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Hayleigh shares her story about a particularly difficult time she and her family went through, and the importance of the specialist healthcare they experienced, over 20 years ago.

HayleighHello, my name is Hayleigh, I have SMA Type 2, and I am going to talk about my experiences of differences in healthcare which led to difficult decisions. To do this, I’m taking you all the way back to 2001 when I was 13 years old and ended up in hospital with what I assumed was a typical chest infection. Within 24 hours, I was fighting for my life.

Not many people know this story; I don’t even think my friends know, as much of it still gives me a sinking feeling in my stomach all these years on. You know the one, it tells you to smile, carry on, pretend it doesn’t matter. But for SMA Awareness Month, I think it’s important to have difficult discussions and challenge perceptions, so without any further delay, let’s delve in.

It started with a cold, it always does, and sure enough I soon landed in the local hospital with a chest infection. Bloods taken, SATs monitored. So far, pretty standard. I knew the doctors and nurses, I knew the drill, eat, sleep, physio, repeat. I knew what was expected of me. But somewhere down the line my body forgot.

I remember feeling exhausted, I remember the oxygen mask, tears, and needles. I remember it all. At least I think I do. The room lights were dimmed and I fell asleep.

The next day I woke up, unable to speak as there was a tube going down to my chest. A doctor then arrived to remove it. Mum sat beside me. I joked that here we are again in hospital. Not to worry, I’d be out in a couple of weeks. It was then I found out that for the past three days I had been put under sedation and had been asleep, after being transferred from the local hospital to our specialist one.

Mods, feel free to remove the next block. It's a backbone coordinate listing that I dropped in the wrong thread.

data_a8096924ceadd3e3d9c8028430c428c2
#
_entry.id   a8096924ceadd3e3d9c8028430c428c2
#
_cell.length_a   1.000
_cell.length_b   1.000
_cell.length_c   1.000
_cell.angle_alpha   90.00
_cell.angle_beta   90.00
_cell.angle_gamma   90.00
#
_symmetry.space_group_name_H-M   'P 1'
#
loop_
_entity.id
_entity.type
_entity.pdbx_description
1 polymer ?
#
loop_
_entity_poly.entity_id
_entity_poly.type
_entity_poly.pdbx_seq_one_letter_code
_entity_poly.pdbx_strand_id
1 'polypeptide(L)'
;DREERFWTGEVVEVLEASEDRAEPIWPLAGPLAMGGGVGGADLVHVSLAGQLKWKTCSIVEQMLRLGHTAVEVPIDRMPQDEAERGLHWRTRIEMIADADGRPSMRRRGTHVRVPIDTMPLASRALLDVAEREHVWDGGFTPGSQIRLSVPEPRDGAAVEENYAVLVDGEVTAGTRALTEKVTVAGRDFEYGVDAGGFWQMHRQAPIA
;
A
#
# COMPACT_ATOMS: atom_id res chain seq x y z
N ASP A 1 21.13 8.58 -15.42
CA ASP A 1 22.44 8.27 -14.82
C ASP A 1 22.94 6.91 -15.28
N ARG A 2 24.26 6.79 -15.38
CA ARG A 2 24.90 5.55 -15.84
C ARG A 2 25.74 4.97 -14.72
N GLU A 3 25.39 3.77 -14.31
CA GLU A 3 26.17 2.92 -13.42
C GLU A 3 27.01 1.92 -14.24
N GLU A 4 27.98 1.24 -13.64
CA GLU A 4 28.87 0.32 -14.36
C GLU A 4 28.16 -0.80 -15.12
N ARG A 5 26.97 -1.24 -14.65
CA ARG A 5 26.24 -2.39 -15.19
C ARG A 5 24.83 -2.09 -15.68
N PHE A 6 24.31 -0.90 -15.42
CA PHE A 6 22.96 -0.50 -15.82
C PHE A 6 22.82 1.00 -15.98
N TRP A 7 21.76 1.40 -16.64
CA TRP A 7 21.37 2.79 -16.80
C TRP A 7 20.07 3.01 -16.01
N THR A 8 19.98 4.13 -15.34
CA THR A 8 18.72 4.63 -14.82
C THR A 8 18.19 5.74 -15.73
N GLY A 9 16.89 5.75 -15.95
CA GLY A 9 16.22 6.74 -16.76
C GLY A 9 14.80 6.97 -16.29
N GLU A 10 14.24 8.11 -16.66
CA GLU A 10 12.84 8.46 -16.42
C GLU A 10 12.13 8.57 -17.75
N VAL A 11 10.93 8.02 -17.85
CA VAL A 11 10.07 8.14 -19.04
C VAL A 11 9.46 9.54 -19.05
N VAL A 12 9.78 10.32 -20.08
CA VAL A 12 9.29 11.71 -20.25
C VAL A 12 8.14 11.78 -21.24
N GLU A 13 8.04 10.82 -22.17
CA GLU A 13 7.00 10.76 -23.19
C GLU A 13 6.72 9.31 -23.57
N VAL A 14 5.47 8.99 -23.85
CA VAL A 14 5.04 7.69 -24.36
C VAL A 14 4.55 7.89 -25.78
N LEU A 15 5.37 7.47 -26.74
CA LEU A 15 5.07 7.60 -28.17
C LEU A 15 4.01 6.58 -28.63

The night I had been taken ill, the antibiotics proved ineffective and the infection spread too quickly, meaning that the little oxygen which was able to get into my system had no way of getting out, leading to me falling unconscious.

I don’t remember any of this. My mum was with me at the hospital and she knew how serious my situation was, but she had a plan…

For years my condition had been monitored and assessed between two hospitals – my local and the specialist one. My mum insisted that I be transferred immediately to the specialist hospital and, after lots of indecision, this was finally agreed. All I had to do was to get there in time.

Two doctors arrived from the specialist hospital, and apparently a calmness fell over the room. They told everyone to vacate the room as they began working on me. They intubated me – probably to ensure it was done to their exact standards – and prepared me for transfer. One doctor reassured my mum that they would keep me safe. They blue-lighted the ambulance, telling my family to follow behind. If the siren started, we were to cut through red lights. Any issues could be dealt with afterwards.

We were on our way to my specialist hospital.

Again I don’t remember any of this: We arrived and I was taken straight to intensive care where the doctors could stabilise me, monitor my oxygen and carbon dioxide, prepare an intense course of antibiotics, and give my body time to rest and repair. Another doctor escorted my mum to a waiting area. I was in safe hands, he said. They would save me.

And they did. There was never any doubt.

At the specialist hospital, between the intensive care doctors and nurses, my respiratory and neurology Consultants, my chest infection and SMA was treated as another day at the office. It was nothing they hadn’t dealt with before. They had the expertise and equipment. I had my life back.

I remember feeling angry about the difference in healthcare and understanding of my condition. Angry that my body had ‘failed’ and that there was nothing I could do about it. Angry about the vital decisions that were made and not made. And angry that I couldn’t remember the past 3 days.

They say that when someone goes unconscious the brain is still aware of the happenings around it. If that’s true, then my brain chose to forget, and I’m not sure why. Maybe angry is the wrong word. Perhaps it was fear. A 13-year-old girl shouldn’t have to know.

Sometimes I wish I could go back and tell her everything will be fine. In 7 weeks, she’ll be out of hospital. She will go to university. She will gain a Doctorate. She will publish a book. She will see the world. One day she will be able to tell people her story.